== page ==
In the latter event, the Committee would be highly respectable.

Mr. Hughes

That does not reassure me.

Mr. Butler

In answer to the hon. Member's former observations, the Measure is one which is designed to make possible the distinguished and important duties of the Lord High Commissioner and will be considered on its Second Reading, as I have indicated to the House, on Thursday next.

Mr. Hughes

Will the Committee stage be taken on Wednesday as well?

Mr. Butler

I think that we had better pass the Second Reading first and then consider those matters.

Mr. Harold Davies

Can the Leader of the House tell us whether the Government have prepared, as some of us understand they have, a land drainage Bill, which was promised to us and of which nothing is mentioned in the Gracious Speech? Is there a likelihood of that Bill being presented to the House this Session?

Mr. Butler

I cannot give a definite answer. The hard-working propensities of my right hon. Friend the Minister of Agriculture are well known. I feel convinced that he has the matter of land drainage well up to date and that when he is in a position to make an announcement in the House he will do so.

Mr. Mellish

Is the right hon. Gentleman aware that next week we shall be putting questions to various Ministers and that some of us are very dissatisfied that we still have a system by which we are not able to ask the Minister of Transport more detailed Questions, particularly relating, for example, to British Railways? Will the right hon. Gentleman note that there is a very strong feeling that the time has now come when we should have the right to ask the sort of Questions that we want to ask?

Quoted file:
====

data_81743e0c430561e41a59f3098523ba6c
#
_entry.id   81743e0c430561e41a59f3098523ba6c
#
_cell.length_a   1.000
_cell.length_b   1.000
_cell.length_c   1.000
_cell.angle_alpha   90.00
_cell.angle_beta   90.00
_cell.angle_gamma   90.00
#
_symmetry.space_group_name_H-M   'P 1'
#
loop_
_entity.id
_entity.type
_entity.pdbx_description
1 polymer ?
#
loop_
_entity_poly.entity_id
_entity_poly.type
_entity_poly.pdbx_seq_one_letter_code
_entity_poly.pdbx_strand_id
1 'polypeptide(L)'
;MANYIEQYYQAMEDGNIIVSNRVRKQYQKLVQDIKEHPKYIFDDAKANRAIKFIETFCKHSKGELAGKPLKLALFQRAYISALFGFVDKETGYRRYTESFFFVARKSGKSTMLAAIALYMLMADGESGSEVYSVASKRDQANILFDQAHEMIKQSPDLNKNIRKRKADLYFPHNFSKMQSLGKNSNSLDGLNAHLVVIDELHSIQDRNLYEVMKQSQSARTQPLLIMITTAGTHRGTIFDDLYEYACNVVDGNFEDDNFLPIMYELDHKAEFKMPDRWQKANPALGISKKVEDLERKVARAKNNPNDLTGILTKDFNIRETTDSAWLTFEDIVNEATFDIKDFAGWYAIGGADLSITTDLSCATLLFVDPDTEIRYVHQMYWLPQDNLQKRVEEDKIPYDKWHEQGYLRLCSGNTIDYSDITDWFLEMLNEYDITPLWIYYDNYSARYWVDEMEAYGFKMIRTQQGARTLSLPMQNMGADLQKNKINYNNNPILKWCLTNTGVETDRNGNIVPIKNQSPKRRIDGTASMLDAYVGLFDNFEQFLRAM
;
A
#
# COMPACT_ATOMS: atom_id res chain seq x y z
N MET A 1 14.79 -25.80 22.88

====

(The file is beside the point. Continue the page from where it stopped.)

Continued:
Mr. Butler

Yes, Sir, I will take note of the hon. Gentleman's point. We have made adjustments in the matter of Questions in the past, particularly those relating to labour and colonial affairs. I will now pay attention to the point raised by the hon. Gentleman, subject, of course, to the general reservation about interference in the day-to-day activities of the nationalised industries.

Mr. Mellish

That is the whole point. We know that when this arrangement was started there may have been good reasons for such Questions not being asked, but we think that the time has now come when they should be asked. We can ask Questions about the day-today administration of the Post Office, so why can we not ask similar Questions on anything we like?

Mr. Butler

I think that it is accepted and has been accepted from the other side of the House that to answer a Question asking why the 8.53 train from one place to another was late is rather awkward on the Floor of the House. The relationship of the nationalised industries to Parliament is a large matter. Within reason I think that we would wish all questions to be possible. I do not think I should go further now, when dealing with business questions, but I will certainly meet the hon. Gentleman if he so desires.

Lieut. - Colonel Bromley - Davenport

Is my right hon. Friend aware that it is not a question of the 8.53 train being late or early, but rather that a whole lot of these beastly trains are dirty, late and very often dangerous?

Mr. Butler

My hon. and gallant Friend's question appears to raise wider issues.

Mrs. Braddock

When the Leader of the House is considering Questions about the British Transport Commission, will he bear in mind that it may be necessary to ask Questions about the inland waterways, which are also controlled by the Commission? There are very important questions to be asked about the closure of parts of canals and the danger to children from canals which are not closed. Those are matters with which it should be possible to deal at Question Time.